Monrovia State of the City Sees Two Bombshells Drop

Boom goes the dynamite.

First off, Monrovia’s Mayor Tom Adams used the annual address to put forward the idea of the city ditching a directly-elected mayor and return to a rotationally selected mayor, which Monrovia had until 1978.

Mayor Adams described the potential move as “[removing] a distraction from taking care of your business.” Adams also compared Monrovia to nearby cities of comparable size and that the majority of them did not have directly-elected mayors.

To further illustrate his point, he also broke up the State of the City and delegated sections of the address to the city council to speak on. Which led to Councilman Alex Blackburn’s bombshell.

Councilman Blackburn chose to go off-script and spoke frankly, very frankly. While he quickly knocked out his slated section on development and execution of city projects, he then transitioned into what could easily be seen as an indictment on the City Council, including himself.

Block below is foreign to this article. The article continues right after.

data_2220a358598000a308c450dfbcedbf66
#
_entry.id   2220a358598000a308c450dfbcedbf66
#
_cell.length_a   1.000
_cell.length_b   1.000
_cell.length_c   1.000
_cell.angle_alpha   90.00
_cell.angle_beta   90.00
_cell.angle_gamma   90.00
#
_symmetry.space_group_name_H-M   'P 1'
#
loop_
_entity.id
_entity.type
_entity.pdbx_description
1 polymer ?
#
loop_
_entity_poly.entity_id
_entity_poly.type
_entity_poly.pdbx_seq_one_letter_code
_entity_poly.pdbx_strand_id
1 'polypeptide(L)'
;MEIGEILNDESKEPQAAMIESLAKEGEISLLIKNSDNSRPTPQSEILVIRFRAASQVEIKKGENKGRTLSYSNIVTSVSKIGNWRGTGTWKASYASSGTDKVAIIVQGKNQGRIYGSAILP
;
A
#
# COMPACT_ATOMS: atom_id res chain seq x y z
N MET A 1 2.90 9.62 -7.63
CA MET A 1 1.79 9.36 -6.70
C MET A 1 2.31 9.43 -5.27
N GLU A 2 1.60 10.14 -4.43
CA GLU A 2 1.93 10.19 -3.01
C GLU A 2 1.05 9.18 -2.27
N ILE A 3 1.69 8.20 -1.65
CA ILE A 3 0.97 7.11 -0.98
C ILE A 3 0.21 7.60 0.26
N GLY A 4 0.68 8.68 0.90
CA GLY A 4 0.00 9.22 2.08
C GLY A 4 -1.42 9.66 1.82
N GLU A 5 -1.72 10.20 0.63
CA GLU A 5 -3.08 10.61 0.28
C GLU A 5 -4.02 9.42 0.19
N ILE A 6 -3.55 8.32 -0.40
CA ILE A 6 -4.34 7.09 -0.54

He first called for the recognition that Monrovia has “limited staffing resources” and therein a risk of spreading those staff members too thin which could lead to failed projects. Whether it is the council or a constituent calling for action, the council should make a better effort to say no.

Then in his closing words, he called on himself and the councilmembers to do better. Blackburn pointed out that in his experience he has “observed that there are private interests who see councilmembers as puppets. In fact, not just as puppets, but as simpleton puppets. They have observed that councilmembers are often easily distracted by flattery and sycophantic awards. They have observed that the real decision makers are often the professional staff, who too often act as intellectual handlers for councilmembers.”

Noting the success of the approach taken by private interests, the councilman called on himself and the rest of the council to “do a better job of setting aside our egos, and maintaining an ever vigilant critical eye, so that we can do the true work of the people, rather than letting the people get worked.”

After the address, the councilman said he hoped his comments would begin a discussion with the council as a whole as well as clarifying that his remarks were not aimed at any one member on the council.

More on the fireworks out in Monrovia can be found here and here.

Image Credit: Flickr User frrreda, via (CC BY-NC 2.0)